December 15, 2010
I have had recent conversations with people who long to worship God, but find it harder to do so in our worship services at Christmas time. I resonate with their desire and the difficulty. Many Christmas carols are familiar, causing us to find ourselves easily going through the motions, singing the words without connecting to our hearts. A heart connection is an essential component of true worship. A second difficulty is that most of the traditional carols tell the story, are proclamation of wonderful truths (Christ is the Lord) or exhortations to worship (o come let us adore him), but include very little dialogue with God. While story telling, proclamation and exhortation are valid and important expressions of corporate worship, the act of worship is incomplete without a dialogue with our God whom we worship. Our souls are made to meet with God and not just talk about him. So here are some tips I have discovered that help me meet with God during Christmas.
I try to meditate on some of the profound phrases that we sing in our familiar Christmas carols. I love to go to the Scriptures to dig deeper into the truth that is expressed within the song. Nearly every carol we sing is packed with profound truth that is worth unpacking and uncovering. The challenge is that we often plow through the song or skip those less familiar verses. We are “ever singing and never hearing.” The simple act of reflecting on a particular phrase helps turn proclamation into dialogue with God, and moves the truths from our lips to our hearts. Here are a few examples:
Silent night verse 3: “Son of God, love’s pure light, radiant, beams from Thy holy face with the dawn of redeeming grace, Jesus Lord at Thy birth, Jesus Lord at Thy birth”
I love to meditate on the fact that Jesus was born, Lord, and tend to sing that thinking of the opening of John 1, Colossians 1 and Hebrews 1. “The Son is the radiance of God’s glory and the exact representation of his being, sustaining all things by his powerful word.” (Hebrews 1:3 NIV) Taking pleasure in this very truth as we sing it; feeling a surge of faith, a spark of joy, and sharing like-mindedness and unity with the other worshipers – these are important aspects of worship. We don’t always have to be talking to God. The most important part of dialogue may be listening, letting the Almighty talk to us. Perhaps that’s something we can experience more often within the proclamation and exhortations of our Christmas worship songs. Our talking back might simply be a whispered, “Thank You,” or “I believe.”
O Holy Night verse 3: “Christ is the Lord, O praise His name forever. His power and glory evermore proclaim.”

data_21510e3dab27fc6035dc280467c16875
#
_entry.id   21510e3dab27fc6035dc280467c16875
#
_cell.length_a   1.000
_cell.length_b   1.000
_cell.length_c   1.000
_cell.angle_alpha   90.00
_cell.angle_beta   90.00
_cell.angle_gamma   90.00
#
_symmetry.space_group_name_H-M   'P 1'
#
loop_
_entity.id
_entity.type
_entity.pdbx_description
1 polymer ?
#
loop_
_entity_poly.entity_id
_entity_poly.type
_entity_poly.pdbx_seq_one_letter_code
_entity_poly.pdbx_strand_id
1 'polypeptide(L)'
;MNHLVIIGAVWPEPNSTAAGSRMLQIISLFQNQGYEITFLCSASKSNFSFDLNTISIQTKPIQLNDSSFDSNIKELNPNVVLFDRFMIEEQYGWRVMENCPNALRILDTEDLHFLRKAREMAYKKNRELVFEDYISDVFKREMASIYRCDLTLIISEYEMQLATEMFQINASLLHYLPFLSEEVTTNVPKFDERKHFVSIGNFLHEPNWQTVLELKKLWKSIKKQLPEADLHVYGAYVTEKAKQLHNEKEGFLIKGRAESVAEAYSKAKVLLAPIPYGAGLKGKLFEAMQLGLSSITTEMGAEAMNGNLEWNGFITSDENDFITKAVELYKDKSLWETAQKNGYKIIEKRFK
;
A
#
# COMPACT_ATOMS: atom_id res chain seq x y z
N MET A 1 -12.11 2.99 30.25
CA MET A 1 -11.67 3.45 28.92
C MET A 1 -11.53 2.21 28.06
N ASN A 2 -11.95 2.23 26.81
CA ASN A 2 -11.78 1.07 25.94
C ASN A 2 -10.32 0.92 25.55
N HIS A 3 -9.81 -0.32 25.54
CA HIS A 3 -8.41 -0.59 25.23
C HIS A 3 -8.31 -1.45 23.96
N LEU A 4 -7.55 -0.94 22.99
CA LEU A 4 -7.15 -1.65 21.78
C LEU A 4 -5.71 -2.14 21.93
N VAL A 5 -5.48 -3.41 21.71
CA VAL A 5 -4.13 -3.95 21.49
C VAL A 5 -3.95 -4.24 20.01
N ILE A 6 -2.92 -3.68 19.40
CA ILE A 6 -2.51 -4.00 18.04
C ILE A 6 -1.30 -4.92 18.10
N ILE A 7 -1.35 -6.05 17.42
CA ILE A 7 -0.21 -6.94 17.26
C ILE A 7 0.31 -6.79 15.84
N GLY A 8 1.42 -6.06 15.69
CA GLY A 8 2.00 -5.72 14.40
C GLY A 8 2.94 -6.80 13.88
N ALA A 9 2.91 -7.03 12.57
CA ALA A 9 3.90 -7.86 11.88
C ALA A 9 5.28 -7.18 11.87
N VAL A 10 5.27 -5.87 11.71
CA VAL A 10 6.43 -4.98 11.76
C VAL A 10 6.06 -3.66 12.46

Wow! This feels like a Revelation moment to me and I sing it from my heart as if I am bowing before the Lamb upon the throne proclaiming this powerful truth … in reality, that’s exactly what we are doing. “Then I heard every creature in heaven and on earth and under the earth and on the sea, and all that is in them, singing: ‘To him who sits on the throne and to the Lamb be praise and honor and glory and power, for ever and ever!'” (Revelation 5:13 NIV) And then with the angels and all the saints, we “fall on our knees.” “The four living creatures said, “Amen,” and the elders fell down and worshiped.” (Revelation 5:14 NIV) I did one Christmas Eve. I knelt on the floor, and wept as we spotlighted the name, CHRIST during the singing of “Christ is the Lord…” I will never forget that profound moment of meeting with God and have never sung O Holy Night without having that heart connection since then.
Hark the Herald Angels Sing verse 3 “Veiled in flesh the godhead see. Hail the incarnate deity. Pleased as man with men to dwell, Jesus, our Emmanuel. Hark the herald angels sing, glory to the new born King.”
This captures the wonderful truth that, “The Word became flesh and made his dwelling among us. We have seen his glory, the glory of the One and Only, who came from the Father, full of grace and truth.” (John 1:14 NIV)
I could go on and on about some of the key phrases in our familiar carols that inspire worship through meditation, but do you notice the BIG IDEA that shows up over and over again? Herein lies the key to entering into heartfelt worship at Christmas time, and the major challenge to the worshiper, the worship planner and leader … beholding the glory of the One and Only Son, our Lord and Savior, Jesus Christ! We must come longing to behold the glory of the Lord revealed in the gift the Father gave in sending his Son as an infant. We who plan and lead must strive to help our people see and experience God’s glory so that loving hearts will indeed enthrone him. We must tell the story with compelling beauty and find ourselves caught up in it, the objects of the wondrous love of our Heavenly Father. Then we must be careful to encourage and plan space for dialogue to occur.